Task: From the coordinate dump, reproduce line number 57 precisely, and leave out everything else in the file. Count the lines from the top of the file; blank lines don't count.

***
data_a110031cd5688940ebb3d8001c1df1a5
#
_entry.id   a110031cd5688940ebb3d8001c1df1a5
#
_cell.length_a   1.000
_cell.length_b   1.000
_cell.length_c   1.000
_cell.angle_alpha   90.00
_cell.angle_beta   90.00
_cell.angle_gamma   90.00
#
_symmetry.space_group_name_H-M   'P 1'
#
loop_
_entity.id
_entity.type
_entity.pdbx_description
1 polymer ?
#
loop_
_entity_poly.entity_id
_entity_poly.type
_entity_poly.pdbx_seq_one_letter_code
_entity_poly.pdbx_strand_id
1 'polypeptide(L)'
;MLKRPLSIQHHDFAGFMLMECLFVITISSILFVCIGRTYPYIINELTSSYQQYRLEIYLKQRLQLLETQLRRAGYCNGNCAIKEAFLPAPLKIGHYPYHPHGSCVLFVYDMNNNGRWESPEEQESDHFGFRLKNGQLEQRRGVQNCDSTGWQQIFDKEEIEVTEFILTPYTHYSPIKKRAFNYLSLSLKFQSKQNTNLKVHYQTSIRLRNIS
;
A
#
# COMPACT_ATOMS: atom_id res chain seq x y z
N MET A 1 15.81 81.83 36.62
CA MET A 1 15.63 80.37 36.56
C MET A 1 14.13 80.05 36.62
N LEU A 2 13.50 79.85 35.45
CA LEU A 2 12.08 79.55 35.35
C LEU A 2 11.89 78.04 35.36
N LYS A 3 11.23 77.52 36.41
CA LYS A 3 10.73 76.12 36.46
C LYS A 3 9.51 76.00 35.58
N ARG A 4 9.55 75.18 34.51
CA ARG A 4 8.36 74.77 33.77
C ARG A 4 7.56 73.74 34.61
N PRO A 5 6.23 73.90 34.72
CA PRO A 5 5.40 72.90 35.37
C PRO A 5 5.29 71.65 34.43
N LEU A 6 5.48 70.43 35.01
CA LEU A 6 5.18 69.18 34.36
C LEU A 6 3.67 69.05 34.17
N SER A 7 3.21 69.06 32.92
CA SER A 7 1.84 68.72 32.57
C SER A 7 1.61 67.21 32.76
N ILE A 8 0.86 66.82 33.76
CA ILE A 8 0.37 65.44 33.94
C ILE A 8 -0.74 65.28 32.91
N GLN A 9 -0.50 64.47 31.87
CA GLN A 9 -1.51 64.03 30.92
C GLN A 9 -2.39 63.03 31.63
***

C GLN A 9 -2.39 63.03 31.63